Published on May 11th, 2016 | By: April Gocha0
Other materials stories that may be of interestPublished on May 11th, 2016 | By: April Gocha
[Image above] Credit: NIST
Researchers at The Johns Hopkins University set out to make a composite material that would combine the strength and printability of plastic with the biological “information” contained in natural bone. They report that, to make a good framework for filling in missing bone, mix at least 30% pulverized natural bone with some special man-made plastic and create the needed shape with a 3-D printer.
Fraunhofer researchers have developed a particulary flexible additive manufacturing method that allows them to produce bone implants, dentures, surgical tools, or microreactors in almost any conceivable design. “We have no limitations in terms of type or color of material for the target components. This allows us to process ceramics, glass, plastic, or even metal using thermoplastic 3D printing.”
Catalytic nanocages, which are tiny, open structures with reactive surfaces that could boost key chemical processes, are notoriously difficult to synthesize. Scientists recently succeeded in a new approach: they built the hollow structures by depositing platinum onto a palladium template and then etching away the template. The result? Tiny cages with catalytic surfaces inside and out.
A team of scientists from Brookhaven National Lab, the University of Pennsylvania, and the University of Maryland, College Park, has developed an electron microscopy technique to visualize—in real time and at high resolution—atomic-scale reaction pathways involved in battery discharge. The team’s findings about how lithium migrates at the nanoscale could help improve the electrochemical performance of comparable electrode materials in lithium-ion batteries.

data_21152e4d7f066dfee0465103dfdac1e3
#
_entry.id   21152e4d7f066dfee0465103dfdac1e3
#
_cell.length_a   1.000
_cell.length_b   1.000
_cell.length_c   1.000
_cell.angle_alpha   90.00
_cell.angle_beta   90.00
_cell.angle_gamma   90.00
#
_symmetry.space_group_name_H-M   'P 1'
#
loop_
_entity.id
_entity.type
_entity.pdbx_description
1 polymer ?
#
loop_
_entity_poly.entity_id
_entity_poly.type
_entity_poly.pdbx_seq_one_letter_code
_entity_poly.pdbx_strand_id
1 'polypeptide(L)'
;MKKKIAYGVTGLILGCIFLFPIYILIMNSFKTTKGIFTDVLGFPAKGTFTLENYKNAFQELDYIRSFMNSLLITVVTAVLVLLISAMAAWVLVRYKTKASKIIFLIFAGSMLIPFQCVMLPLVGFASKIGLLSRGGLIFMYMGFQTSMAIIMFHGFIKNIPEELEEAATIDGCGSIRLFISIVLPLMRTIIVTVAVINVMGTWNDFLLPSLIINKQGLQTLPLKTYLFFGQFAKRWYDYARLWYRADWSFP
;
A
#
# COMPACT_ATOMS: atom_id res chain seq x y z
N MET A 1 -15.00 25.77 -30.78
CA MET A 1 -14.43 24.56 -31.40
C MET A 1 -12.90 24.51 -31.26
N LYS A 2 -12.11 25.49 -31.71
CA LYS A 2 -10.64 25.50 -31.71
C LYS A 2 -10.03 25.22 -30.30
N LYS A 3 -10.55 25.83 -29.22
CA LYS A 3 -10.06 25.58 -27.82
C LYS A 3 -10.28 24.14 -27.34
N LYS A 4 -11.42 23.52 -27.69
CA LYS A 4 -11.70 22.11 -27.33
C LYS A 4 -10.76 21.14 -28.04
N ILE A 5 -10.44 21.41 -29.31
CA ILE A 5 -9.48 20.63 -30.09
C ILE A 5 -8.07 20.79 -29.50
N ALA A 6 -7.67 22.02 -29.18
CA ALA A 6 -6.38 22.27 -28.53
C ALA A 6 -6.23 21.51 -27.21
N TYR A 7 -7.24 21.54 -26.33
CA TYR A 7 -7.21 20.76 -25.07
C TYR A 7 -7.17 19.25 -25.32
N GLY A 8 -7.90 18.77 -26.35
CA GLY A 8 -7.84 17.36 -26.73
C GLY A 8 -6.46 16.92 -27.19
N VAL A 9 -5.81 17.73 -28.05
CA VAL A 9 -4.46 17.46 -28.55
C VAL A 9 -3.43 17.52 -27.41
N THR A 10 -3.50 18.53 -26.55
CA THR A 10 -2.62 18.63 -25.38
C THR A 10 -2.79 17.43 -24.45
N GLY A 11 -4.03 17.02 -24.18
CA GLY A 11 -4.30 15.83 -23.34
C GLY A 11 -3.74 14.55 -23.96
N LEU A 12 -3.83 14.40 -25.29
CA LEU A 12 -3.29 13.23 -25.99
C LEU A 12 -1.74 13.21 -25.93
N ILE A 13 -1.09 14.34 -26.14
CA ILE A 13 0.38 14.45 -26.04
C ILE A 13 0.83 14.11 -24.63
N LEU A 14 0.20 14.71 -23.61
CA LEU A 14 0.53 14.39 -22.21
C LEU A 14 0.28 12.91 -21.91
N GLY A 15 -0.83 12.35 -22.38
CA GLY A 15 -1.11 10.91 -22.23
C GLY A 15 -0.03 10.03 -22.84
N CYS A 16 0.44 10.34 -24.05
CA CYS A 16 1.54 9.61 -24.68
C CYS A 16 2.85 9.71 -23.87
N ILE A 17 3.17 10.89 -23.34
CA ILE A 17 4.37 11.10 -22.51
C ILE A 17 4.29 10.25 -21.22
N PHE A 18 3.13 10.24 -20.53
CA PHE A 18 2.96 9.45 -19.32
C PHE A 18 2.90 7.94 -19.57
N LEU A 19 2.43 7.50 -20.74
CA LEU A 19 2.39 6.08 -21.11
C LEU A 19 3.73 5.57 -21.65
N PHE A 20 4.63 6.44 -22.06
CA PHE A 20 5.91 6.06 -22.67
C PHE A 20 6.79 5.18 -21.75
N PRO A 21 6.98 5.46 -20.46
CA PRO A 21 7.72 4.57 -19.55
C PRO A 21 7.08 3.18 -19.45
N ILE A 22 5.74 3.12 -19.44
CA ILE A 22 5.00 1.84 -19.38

The Department of Energy reports that researchers have built extremely small, thermally stable magnetic particles with magnetic properties comparable to some rare earth magnets, the strongest permanent magnets ever created. These CoFe2C magnets are as small as 5 nm and can lead to nanomagnets that work at room temperature.
A team led by researchers from the National University of Singapore has developed a method to enhance the photoluminescence efficiency of tungsten diselenide, a 2-D semiconductor, paving the way for the application of such semiconductors in advanced optoelectronic and photonic devices.
Developing solar technologies, which include dye-sensitized solar cells, organic photovoltaics, perovskite photovoltaics, and inorganic quantum dot solar cells, enjoy rock-star status. But where do these emerging photovoltaic technologies stand today? Are they confined to university research labs? Are they being developed by technology incubators and start-up companies?
Missouri University of Science and Technology researchers are working to solve the problem of short-life of lithium-ion batteries like those used in laptops and cellphones, making them reliable and longer-lasting using a thin-film coating technique called atomic layer deposition. The team lead a study to dope and coat lithium magnesium nickel oxygen (LMNO) with iron oxide through ALD—at the same time.